There is a great emphasis on increasing production from existing projects, including the incorporation of smaller satellite fields. This allows companies to take advantage of existing infrastructure and utilize processing capacity that has been freed-up by declining production at main fields. Statoil, for example, brought the Urd field online in November 2005, a project that incorporated two satellite fields (Svale and Staer) of its existing Norne project. In June 2006, Statoil announced that it had made oil discoveries in the Valemon and Morvin exploratory areas, which are, respectively, satellites of the companys existing Kvitebjorn and Kristin platforms. In February 2006, the Norwegian Parliament approved plans by Statoil to develop the Tyrihans field, containing an estimated 180 million barrels of recoverable reserves. Statoil will develop Tyrihans by using existing facilities at the Kirstin platform. The company is also developing satellite wells at the Asgard field.
According to Oil and Gas Journal (OGJ), Norway had 7.7 billion barrels of proven oil reserves as of January 2006, the largest in Western Europe. All of Norways oil reserves are located offshore on the Norwegian Continental Shelf (NCS), which is divided into three sections: the North Sea, the Norwegian Sea and the Barents Sea. The bulk of Norways oil production occurs in the North Sea, with smaller amounts in the Norwegian Sea. There is no current production and little exploration activity in the Barents Sea, but it is believed that the Barents Sea could contain sizable oil and gas reserves.Because Norway only consumed 228,000 bbl/d in 2005, the country is able to export the vast majority of its oil production. In 2005, Norway was the third-largest net oil exporter in the world, behind Saudi Arabia and Russia. The Norwegian government holds a dominant stake in the oil sector. Statoil, 71 percent-owned by the government, controls over 60 percent of Norways oil and gas production. The Norwegian government also holds a 44 percent stake in Norsk Hydro, an aluminum and energy company. Along with shares in these production companies, the Norwegian government has direct ownership over part of the countrys oil production through the State Direct Financial Interest (SDFI). State-owned Petoro administers these ownership interests, while Statoil is responsible for managing actual production from SDFI assets. International oil majors do have a sizable presence in the NCS, but they must act in partnership with Statoil. The largest private oil producers in Norway are ConocoPhillips, ExxonMobil, and BP.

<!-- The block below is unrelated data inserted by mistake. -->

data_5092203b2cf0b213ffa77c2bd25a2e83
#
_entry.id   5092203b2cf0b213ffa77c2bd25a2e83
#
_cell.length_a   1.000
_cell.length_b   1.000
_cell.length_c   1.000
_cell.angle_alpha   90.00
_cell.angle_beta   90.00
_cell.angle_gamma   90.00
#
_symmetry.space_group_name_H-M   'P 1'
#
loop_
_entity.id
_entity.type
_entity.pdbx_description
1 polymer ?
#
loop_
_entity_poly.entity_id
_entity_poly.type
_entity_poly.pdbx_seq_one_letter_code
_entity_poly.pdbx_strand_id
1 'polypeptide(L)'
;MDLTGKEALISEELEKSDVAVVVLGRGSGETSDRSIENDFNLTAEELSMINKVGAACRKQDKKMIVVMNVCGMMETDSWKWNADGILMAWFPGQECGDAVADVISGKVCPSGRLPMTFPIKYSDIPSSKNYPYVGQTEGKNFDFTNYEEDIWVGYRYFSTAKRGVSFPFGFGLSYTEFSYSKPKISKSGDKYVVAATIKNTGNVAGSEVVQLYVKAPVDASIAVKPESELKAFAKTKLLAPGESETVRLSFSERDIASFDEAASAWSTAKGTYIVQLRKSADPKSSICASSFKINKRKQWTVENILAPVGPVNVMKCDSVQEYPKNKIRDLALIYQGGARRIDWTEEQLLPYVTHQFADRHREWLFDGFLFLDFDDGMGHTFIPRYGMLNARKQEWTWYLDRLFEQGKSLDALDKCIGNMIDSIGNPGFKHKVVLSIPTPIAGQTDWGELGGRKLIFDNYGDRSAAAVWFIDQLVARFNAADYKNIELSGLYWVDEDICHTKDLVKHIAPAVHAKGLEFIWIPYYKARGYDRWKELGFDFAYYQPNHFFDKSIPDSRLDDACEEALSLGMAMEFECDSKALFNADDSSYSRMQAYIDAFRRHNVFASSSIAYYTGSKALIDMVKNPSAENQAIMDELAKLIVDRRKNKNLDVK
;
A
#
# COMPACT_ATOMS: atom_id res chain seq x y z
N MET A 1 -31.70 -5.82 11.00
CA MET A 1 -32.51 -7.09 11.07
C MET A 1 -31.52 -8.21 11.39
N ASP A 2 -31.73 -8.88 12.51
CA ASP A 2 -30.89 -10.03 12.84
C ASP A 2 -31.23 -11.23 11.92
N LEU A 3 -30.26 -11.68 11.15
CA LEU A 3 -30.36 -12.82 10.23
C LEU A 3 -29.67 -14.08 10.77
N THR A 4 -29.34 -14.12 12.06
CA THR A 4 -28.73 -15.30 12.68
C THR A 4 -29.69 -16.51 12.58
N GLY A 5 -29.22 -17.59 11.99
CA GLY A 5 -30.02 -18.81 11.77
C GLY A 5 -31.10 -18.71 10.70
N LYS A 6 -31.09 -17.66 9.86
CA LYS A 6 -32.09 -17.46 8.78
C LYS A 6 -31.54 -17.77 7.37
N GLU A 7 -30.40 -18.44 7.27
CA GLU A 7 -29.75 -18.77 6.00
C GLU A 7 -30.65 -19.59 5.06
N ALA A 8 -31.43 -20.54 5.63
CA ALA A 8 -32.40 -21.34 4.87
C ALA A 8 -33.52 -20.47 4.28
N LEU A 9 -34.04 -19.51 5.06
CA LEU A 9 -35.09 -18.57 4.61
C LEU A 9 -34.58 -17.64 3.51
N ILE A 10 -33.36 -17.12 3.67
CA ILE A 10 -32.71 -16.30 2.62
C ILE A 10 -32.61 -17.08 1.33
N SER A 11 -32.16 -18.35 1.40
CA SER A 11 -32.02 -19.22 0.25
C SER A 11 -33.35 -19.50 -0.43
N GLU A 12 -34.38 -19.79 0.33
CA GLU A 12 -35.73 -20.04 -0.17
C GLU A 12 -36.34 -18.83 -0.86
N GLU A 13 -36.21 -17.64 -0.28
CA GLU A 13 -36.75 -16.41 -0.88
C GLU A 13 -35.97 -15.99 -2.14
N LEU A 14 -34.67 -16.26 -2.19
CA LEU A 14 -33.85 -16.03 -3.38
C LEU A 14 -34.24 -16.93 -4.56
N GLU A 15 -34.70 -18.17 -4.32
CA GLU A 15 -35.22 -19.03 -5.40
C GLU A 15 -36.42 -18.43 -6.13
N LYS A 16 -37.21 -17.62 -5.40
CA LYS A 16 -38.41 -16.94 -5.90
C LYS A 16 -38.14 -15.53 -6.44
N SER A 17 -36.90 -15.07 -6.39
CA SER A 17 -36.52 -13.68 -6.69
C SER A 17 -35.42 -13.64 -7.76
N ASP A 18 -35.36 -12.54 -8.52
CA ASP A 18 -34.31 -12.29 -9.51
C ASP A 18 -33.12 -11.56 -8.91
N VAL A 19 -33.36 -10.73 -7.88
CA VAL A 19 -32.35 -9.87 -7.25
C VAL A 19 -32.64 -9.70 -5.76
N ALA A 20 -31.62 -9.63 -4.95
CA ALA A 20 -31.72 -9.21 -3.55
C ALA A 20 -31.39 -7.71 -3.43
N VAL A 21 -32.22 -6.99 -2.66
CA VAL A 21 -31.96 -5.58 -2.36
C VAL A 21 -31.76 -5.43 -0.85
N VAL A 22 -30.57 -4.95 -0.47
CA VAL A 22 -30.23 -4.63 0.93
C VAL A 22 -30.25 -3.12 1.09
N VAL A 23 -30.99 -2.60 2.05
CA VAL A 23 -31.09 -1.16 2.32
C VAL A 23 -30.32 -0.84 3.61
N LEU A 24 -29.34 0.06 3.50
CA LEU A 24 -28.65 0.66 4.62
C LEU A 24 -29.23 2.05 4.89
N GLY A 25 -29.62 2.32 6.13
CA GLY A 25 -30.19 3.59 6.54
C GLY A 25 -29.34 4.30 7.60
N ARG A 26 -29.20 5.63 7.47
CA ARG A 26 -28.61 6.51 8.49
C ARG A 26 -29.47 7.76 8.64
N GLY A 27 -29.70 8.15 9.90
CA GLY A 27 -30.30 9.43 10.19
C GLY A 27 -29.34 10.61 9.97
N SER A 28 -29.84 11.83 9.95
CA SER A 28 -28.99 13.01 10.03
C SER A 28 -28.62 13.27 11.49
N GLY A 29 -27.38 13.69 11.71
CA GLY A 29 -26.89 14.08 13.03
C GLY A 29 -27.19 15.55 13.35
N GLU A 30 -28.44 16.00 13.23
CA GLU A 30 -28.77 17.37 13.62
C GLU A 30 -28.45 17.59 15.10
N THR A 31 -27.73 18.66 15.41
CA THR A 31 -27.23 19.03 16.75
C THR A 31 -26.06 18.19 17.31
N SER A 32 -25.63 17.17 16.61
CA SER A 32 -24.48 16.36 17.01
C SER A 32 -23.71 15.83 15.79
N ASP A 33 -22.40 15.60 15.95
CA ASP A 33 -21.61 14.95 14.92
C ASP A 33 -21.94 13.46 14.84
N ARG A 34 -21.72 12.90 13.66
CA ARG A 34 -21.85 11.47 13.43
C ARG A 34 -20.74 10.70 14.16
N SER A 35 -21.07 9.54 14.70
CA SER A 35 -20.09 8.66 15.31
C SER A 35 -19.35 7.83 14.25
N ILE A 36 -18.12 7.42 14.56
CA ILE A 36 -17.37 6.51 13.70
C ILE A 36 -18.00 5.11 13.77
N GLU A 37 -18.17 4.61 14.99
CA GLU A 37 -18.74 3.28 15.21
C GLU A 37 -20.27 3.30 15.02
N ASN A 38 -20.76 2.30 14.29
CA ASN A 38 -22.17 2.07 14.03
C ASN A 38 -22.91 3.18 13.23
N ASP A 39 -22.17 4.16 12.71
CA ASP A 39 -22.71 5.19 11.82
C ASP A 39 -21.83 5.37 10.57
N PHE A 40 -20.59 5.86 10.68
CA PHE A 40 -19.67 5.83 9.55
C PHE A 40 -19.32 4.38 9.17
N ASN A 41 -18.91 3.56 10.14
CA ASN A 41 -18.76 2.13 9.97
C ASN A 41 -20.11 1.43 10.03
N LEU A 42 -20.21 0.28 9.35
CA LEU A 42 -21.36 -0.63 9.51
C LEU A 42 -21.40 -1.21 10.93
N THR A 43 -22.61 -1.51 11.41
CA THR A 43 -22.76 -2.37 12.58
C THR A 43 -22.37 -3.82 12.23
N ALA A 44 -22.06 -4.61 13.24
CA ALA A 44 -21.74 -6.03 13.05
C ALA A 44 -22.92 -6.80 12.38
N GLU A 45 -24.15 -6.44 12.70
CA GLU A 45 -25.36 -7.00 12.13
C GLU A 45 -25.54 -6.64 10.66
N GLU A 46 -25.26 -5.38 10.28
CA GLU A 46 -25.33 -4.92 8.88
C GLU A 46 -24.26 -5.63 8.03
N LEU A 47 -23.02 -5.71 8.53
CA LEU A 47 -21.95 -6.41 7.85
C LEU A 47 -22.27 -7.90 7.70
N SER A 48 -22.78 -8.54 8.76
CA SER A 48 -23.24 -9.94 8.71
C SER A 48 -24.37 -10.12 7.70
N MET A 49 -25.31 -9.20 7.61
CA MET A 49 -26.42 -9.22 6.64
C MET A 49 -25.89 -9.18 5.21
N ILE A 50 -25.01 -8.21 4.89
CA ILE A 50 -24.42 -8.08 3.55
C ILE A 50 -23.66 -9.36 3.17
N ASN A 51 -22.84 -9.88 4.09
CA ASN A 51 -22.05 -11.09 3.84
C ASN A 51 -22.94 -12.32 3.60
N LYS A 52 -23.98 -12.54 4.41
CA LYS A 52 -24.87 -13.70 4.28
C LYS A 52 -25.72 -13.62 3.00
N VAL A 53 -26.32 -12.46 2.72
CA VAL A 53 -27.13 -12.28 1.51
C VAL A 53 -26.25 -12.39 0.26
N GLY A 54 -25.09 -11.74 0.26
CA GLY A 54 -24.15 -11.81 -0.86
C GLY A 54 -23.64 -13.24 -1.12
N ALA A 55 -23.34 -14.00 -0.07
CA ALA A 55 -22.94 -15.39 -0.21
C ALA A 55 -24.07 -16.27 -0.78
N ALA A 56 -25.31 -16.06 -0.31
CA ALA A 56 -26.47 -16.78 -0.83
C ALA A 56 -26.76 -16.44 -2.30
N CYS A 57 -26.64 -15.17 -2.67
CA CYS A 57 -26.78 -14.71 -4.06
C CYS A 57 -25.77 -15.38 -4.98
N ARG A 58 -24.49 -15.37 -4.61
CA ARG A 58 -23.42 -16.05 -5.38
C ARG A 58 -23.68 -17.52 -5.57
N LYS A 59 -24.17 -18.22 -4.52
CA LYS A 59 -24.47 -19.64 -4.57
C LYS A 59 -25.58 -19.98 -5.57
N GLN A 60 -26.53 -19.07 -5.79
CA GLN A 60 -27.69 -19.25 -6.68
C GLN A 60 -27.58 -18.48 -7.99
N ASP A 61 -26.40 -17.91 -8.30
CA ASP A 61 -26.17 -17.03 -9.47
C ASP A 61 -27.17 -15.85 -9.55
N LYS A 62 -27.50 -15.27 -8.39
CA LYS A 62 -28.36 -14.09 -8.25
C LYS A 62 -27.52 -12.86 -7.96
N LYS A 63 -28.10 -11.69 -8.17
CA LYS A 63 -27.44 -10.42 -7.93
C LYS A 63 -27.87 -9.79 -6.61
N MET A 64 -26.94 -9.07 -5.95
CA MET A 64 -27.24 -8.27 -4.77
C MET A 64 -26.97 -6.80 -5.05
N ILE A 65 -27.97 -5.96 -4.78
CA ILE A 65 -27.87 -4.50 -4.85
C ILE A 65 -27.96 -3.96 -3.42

Norway is a major non-OPEC source of oil. It is a major world supplier of oil and natural gas, especially to the European Union. Norway is an advanced, highly-developed economy that has greatly benefited from the utilization of its hydrocarbon resources. The Norwegian government holds a dominant stake in the oil sector. Statoil, 71 percent-owned by the government, controls over 60 percent of Norways oil and gas production. All of Norways oil reserves are located offshore on the Norwegian Continental Shelf (NCS), which is divided into three sections: the North Sea, the Norwegian Sea and the Barents Sea. Norways largest oil field in Norway is Ecofisk, operated by ConocoPhillips, which produced 280,000 bbl/d in Jan-May 2006. A potential source of new oil production is the Barents Sea, which could contain large quantities of oil reserves. Norway had 310,000 bbl/d of crude oil refining capacity in 2006. The country has two major refining facilities: the 110,000-bbl/d Slagen plant, operated by ExxonMobil, and the 200,000-bbl/d Mongstad, operated by Statoil. Norway is the second-largest supplier of natural gas to continental Europe. A small group of fields account for the bulk of Norways total natural gas production. The single largest field is Troll, which produced 3.11 Bcf per day (Bcf/d) during the first half of 2006 and represents about one-third of Norways total natural gas production. Norway has worked with Russia to jointly develop the giant Shtokman natural gas field and pursue other oil and gas projects in the area. Norway operates numerous natural gas pipeline connects with the rest of Europe. Norway has little coal production or consumption. Almost all of Norways electricity supply comes from hydroelectric generation.